<p><strong>Ribbons of green <a href="http://science.nationalgeographic.com/science/space/universe/auroras-heavenly-lights/">auroras</a> are reflected in <a href="http://www.google.com/url?q=http://maps.nationalgeographic.com/map-machine%23s%3Dr%26c%3D47.898391123583835,%2520-90.23843765258789%26z%3D12&amp;ei=f6V4TouoBKzp0QGty9mGDA&amp;sa=X&amp;oi=unauthorizedredirect&amp;ct=targetlink&amp;ust=1316531335072439&amp;usg=AFQjCNGD-t4eVo-qq_ewBb-YBMWVA0_fwQ">Northern Light Lake (map)</a>, north of Grand Marais, <a href="http://travel.nationalgeographic.com/travel/united-states/minnesota-guide/">Minnesota</a>, on September 9.</strong></p><p>Such auroral displays are triggered when clouds of charged particles from the sun—known as coronal mass ejections (CMEs)—slam into Earth's magnetic field. As the particles get funneled along field lines toward the Poles, they collide with molecules in Earth's atmosphere, infusing them with extra energy. The molecules in turn release the energy as light. (Also <a href="http://news.nationalgeographic.com/news/2011/08/pictures/110810-auroras-northern-lights-space-science-sky-night-borealis/">see pictures: "Multicolored Auroras Sparked by Double Sun Blast</a>.")</p><p>On September 5 to 7 the sun sent out a series of CMEs associated with several powerful solar flares. The first particle cloud reached Earth a few days later, triggering 18 hours of auroras that were seen in the United States as far south as <a href="http://travel.nationalgeographic.com/travel/united-states/michigan-guide/">Maine</a>, <a href="http://travel.nationalgeographic.com/travel/united-states/michigan-guide/">Michigan</a>, <a href="http://travel.nationalgeographic.com/travel/united-states/vermont-guide/">Vermont</a>, and <a href="http://travel.nationalgeographic.com/travel/united-states/washington-guide/">Washington State</a>.</p><p>Photographer Bryan Hansel used a fisheye lens to capture the extent of the glow over Northern Light Lake: "The <a href="http://science.nationalgeographic.com/science/space/solar-system/full-moon-article/">full moon</a> was out, and I was worried that the colors would wash out. There was also a fog building on the lake, which would later obscure the display," Hansel said in an email.</p><p>"But during this picture the northern lights intensified and were overhead and the fog stayed away. ... The light from the full moon lit up the lake. I had a couple of friends with me, and they were clapping and cheering when I took this photo."</p>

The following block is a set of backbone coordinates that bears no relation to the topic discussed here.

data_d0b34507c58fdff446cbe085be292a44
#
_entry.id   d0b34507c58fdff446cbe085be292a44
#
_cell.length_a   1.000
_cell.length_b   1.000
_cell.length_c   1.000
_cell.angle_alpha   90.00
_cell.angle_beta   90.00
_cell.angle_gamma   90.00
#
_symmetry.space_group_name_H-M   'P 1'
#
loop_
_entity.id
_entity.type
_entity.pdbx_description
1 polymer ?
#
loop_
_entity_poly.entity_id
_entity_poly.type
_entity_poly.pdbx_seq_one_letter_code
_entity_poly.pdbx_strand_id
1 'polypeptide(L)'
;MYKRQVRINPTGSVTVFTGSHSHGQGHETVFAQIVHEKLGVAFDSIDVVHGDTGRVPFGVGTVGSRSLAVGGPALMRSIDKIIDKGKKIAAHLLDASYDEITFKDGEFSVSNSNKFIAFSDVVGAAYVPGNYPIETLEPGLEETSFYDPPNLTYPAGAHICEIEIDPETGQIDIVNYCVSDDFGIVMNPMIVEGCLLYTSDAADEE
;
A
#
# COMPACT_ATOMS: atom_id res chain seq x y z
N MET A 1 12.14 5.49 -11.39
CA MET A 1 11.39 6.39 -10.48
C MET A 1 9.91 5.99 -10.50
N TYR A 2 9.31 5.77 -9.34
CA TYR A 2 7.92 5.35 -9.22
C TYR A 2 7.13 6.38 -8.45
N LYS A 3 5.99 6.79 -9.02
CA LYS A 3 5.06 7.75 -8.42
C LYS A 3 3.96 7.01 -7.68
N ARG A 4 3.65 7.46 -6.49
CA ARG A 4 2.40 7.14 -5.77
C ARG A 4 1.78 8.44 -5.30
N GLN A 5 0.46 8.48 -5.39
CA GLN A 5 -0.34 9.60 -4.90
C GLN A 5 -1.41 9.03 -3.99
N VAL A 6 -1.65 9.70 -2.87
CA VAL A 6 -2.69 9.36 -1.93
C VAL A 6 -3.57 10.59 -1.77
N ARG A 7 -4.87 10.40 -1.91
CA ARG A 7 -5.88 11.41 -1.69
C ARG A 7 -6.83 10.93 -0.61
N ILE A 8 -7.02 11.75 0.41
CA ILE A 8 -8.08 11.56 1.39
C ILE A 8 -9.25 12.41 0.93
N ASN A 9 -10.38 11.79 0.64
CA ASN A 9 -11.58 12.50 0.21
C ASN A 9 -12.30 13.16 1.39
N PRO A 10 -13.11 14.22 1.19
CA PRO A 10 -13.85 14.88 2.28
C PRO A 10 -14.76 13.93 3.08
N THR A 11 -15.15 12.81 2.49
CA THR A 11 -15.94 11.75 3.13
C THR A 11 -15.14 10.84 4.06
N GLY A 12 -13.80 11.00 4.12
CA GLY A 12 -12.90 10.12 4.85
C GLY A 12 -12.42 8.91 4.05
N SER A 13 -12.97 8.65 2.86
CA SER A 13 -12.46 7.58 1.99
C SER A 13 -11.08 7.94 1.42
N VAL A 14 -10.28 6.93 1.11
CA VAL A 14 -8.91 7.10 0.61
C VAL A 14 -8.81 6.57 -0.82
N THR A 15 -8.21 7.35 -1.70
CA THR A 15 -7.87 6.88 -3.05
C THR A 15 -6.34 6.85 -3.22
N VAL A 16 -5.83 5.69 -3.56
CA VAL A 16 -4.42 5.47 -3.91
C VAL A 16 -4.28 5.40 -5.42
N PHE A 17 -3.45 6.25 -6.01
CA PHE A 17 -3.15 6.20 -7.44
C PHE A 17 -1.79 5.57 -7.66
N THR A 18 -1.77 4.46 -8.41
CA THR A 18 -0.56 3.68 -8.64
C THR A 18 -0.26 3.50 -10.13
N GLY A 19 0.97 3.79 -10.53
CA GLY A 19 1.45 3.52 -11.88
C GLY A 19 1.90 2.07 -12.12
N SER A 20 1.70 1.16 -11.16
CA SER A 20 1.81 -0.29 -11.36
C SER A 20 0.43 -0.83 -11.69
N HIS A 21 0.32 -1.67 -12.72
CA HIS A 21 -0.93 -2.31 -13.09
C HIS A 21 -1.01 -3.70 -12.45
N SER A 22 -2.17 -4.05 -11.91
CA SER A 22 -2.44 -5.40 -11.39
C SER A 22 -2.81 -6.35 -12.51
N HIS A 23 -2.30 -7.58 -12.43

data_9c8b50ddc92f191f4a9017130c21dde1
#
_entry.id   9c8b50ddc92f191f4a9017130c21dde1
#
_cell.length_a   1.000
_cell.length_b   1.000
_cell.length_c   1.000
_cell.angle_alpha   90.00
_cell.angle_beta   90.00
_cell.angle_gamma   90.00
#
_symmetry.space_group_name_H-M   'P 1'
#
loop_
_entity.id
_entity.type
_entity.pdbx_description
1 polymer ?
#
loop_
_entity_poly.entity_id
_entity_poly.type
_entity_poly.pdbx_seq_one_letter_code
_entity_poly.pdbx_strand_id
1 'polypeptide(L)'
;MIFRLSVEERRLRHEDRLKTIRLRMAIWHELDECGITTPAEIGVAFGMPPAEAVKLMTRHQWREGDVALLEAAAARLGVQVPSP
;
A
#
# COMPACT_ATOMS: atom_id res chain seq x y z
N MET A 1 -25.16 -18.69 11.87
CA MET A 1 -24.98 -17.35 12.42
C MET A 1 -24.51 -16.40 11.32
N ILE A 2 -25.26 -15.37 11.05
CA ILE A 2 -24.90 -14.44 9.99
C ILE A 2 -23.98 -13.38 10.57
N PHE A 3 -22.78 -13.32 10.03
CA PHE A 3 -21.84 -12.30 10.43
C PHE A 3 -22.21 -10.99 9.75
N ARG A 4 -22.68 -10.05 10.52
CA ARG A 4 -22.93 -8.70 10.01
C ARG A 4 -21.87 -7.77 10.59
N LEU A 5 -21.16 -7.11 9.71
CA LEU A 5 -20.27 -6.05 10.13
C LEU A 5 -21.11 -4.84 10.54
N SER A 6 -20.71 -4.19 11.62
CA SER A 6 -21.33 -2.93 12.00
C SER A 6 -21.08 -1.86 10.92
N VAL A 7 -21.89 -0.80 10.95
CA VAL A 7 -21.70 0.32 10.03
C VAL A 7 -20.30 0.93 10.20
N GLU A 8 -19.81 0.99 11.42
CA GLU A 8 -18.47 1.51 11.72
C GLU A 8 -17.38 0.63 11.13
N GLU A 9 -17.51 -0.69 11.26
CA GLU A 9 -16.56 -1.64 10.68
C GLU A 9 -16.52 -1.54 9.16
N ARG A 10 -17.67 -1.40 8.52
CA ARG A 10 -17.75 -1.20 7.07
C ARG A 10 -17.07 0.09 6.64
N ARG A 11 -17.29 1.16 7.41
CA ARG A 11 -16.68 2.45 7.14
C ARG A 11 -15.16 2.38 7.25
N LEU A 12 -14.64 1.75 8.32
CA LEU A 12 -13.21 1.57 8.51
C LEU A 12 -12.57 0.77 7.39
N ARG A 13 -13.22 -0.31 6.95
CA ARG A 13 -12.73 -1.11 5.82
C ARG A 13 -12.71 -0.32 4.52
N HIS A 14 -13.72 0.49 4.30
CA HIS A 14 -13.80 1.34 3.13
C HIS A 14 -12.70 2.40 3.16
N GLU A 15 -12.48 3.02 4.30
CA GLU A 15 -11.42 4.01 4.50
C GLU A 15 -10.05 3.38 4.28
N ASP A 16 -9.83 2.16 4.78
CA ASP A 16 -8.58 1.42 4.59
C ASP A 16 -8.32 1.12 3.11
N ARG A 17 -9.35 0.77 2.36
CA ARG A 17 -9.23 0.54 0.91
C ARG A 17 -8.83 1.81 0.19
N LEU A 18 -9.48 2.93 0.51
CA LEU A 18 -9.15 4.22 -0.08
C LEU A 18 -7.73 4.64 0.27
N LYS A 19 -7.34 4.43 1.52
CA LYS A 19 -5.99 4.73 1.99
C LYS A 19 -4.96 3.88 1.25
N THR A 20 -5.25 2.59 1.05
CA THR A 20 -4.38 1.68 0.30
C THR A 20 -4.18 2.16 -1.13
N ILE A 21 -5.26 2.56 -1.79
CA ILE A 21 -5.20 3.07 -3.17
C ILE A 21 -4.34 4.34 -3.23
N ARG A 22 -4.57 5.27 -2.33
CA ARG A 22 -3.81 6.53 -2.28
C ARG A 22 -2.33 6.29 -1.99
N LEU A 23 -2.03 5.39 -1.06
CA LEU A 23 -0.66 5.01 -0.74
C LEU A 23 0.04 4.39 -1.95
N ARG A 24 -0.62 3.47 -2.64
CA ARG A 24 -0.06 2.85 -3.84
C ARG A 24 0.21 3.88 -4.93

Northern Lights Lake

Ribbons of green auroras are reflected in Northern Light Lake (map), north of Grand Marais, Minnesota, on September 9.

Such auroral displays are triggered when clouds of charged particles from the sun—known as coronal mass ejections (CMEs)—slam into Earth's magnetic field. As the particles get funneled along field lines toward the Poles, they collide with molecules in Earth's atmosphere, infusing them with extra energy. The molecules in turn release the energy as light. (Also see pictures: "Multicolored Auroras Sparked by Double Sun Blast.")

On September 5 to 7 the sun sent out a series of CMEs associated with several powerful solar flares. The first particle cloud reached Earth a few days later, triggering 18 hours of auroras that were seen in the United States as far south as Maine, Michigan, Vermont, and Washington State.

Photographer Bryan Hansel used a fisheye lens to capture the extent of the glow over Northern Light Lake: "The full moon was out, and I was worried that the colors would wash out. There was also a fog building on the lake, which would later obscure the display," Hansel said in an email.

"But during this picture the northern lights intensified and were overhead and the fog stayed away. ... The light from the full moon lit up the lake. I had a couple of friends with me, and they were clapping and cheering when I took this photo."

Photograph by Bryan Hansel

New Aurora Pictures: Sun Storms Trigger Sky Shows

A series of sun eruptions triggered northern lights this weekend—as far south as Minnesota, Vermont, and Washington State.

Read This Next

Clothing from 1600s shipwreck shows how the 1 percent lived
A Q&A with Nikole Hannah-Jones on ‘The 1619 Project’

Go Further

Subscriber Exclusive Content

Why are people so dang obsessed with Mars?

How viruses shape our world

The era of greyhound racing in the U.S. is coming to an end

See how people have imagined life on Mars through history

See how NASA’s new Mars rover will explore the red planet

Why are people so dang obsessed with Mars?

How viruses shape our world

The era of greyhound racing in the U.S. is coming to an end

See how people have imagined life on Mars through history

See how NASA’s new Mars rover will explore the red planet

Why are people so dang obsessed with Mars?

How viruses shape our world

The era of greyhound racing in the U.S. is coming to an end

See how people have imagined life on Mars through history

See how NASA’s new Mars rover will explore the red planet